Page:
Movie Review: Ann Hornaday on ‘Big Fan' With Patton Oswalt

Patton Oswalt, left, and Kevin Corrigan tread the line between comedy and tragedy.
Patton Oswalt, left, and Kevin Corrigan tread the line between comedy and tragedy. (First Independent Pictures Via Associated Press)
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By Ann Hornaday
Washington Post Staff Writer
Friday, September 11, 2009

Writer Robert Siegel turned heads last year with his acclaimed screenplay for "The Wrestler," in which Mickey Rourke made a triumphant comeback as the down-on-his-luck title character. With "Big Fan," Siegel has again created a closely observed, downbeat character study, this time with comedian Patton Oswalt starring in a breakout performance, as an obsessive New York Giants fan. Like "The Wrestler," "Big Fan" is about dreams, denial and the bitter wages of self-deception. And like the earlier film, "Big Fan" -- which marks Siegel's directorial debut -- doesn't tell a story as much as offer a painfully vivid portrait of one of life's perennial losers.

Thirty-six years old and still living with his mother on Staten Island, Paul Aufiero (Oswalt) lives in a tightly circumscribed world, defined by the tiny booth where he works as a parking garage attendant, the bed where he makes late-night calls to a New York sports radio station, and Giants Stadium, where Paul and his best friend, Sal (Kevin Corrigan), faithfully root for their home team from the parking lot. When Paul and Sal happen to spy star Giants quarterback Quantrell Bishop (Jonathan Hamm) at large on Staten Island, they decide to follow him into Manhattan, where the athlete and his entourage retire for an evening of coke-fueled gentlemen's recreation. One of the funniest scenes in "Big Fan," which toes a shaky line between comedy and tragedy, is when a stripper plops herself down on Paul's lap and he strains around her nearly naked body to keep his eyes on the idol he really came to see.

To approach and kiss Quantrell's ring or keep a worshipful distance? "There aren't any rules," Sal insists, egging Paul on to introduce himself. But of course there are rules, and when Paul winds up violating that invisible boundary separating celebrities from their unwashed admirers, "Big Fan" begins to take its increasingly suspenseful turns for the darker.

As part of a fascinating recent trend in such films, "Big Fan" joins "Two Lovers" and "Momma's Man" as a particularly detailed depiction of contemporary Peter Pans, stalled somewhere between their Underoos and the far less comfortable responsibilities of adulthood. Paul's inability to grow up is never fully explained in "Big Fan," although it's clear he has a fraught, enmeshed relationship with his mother (Marcia Jean Kurtz), who dutifully washes his New York Giants sheets and sweat shirts, while nagging him to be more like his lawyer brother, Jeff (Gino Cafarelli).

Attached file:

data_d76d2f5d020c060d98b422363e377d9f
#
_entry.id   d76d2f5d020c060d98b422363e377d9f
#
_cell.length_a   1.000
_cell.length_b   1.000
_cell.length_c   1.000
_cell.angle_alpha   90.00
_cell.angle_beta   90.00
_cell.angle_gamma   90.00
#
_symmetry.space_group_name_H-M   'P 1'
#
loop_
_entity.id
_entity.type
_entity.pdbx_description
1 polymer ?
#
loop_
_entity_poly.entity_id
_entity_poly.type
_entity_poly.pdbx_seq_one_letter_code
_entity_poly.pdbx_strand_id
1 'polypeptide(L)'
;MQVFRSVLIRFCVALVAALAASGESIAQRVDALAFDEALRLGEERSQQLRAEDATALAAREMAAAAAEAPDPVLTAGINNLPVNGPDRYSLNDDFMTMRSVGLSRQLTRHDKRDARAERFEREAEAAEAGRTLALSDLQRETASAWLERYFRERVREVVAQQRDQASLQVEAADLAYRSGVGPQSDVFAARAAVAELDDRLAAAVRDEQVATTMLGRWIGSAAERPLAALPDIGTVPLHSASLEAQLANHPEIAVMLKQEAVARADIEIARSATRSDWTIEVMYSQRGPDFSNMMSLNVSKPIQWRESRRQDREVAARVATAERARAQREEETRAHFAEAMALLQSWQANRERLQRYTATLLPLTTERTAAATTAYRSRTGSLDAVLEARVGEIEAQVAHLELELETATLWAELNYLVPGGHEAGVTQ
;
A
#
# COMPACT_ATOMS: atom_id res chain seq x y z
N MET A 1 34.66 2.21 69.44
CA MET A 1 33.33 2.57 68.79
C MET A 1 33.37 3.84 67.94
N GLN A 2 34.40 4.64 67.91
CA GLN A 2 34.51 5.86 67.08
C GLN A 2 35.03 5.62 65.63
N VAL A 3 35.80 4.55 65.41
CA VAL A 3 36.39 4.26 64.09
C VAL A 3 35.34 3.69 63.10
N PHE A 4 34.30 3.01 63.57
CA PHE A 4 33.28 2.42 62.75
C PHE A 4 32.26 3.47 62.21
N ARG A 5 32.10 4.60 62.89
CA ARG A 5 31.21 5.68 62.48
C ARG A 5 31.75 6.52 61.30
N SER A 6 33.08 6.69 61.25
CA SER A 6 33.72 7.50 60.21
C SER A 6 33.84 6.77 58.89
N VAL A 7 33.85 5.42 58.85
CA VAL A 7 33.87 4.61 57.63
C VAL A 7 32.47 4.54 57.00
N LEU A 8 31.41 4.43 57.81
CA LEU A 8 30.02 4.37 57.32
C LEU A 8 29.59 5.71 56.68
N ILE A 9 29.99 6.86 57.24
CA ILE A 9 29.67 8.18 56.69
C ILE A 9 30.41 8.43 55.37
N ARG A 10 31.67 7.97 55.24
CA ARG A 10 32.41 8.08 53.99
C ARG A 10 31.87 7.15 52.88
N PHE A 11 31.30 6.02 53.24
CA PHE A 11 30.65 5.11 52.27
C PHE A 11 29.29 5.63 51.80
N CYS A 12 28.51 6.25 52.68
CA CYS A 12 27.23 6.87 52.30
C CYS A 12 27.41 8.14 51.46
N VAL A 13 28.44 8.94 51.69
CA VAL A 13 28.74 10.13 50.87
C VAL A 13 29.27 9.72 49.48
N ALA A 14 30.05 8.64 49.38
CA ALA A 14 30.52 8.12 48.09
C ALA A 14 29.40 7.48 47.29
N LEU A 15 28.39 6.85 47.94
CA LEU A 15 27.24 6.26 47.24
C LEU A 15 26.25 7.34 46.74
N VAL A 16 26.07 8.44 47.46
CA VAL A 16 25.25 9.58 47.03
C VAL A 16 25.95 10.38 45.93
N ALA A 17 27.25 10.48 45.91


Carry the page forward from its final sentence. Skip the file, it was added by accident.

If Siegel has a clear, keen eye for the habits and habitats of thwarted boy-men, his compassion in "Big Fan" is occasionally harder to find. Thankfully, Oswalt imbues Paul with enough gravitas -- even a bent kind of dignity -- to keep him from being completely pathetic. But Siegel's depiction of the film's supporting characters -- especially Paul's family, whose members would have been right at home in Diane Arbus's portfolio -- too often borders on caricature. By the movie's strained, overheated climax, it's clear that Siegel is less interested in his protagonist as a character capable of transformation than as a human petri dish of futility and pathology.

Simply lifting the veil on that relatively obvious notion isn't enough to make "Big Fan" a fully realized movie. But as a slice of life and finely tuned character study, it proves that Siegel is a filmmaker of exceptional powers of observation and, we hope, still untapped potential.

Big Fan (86 minutes, at Landmark's E Street Cinema) is rated R for profanity and some sexuality.

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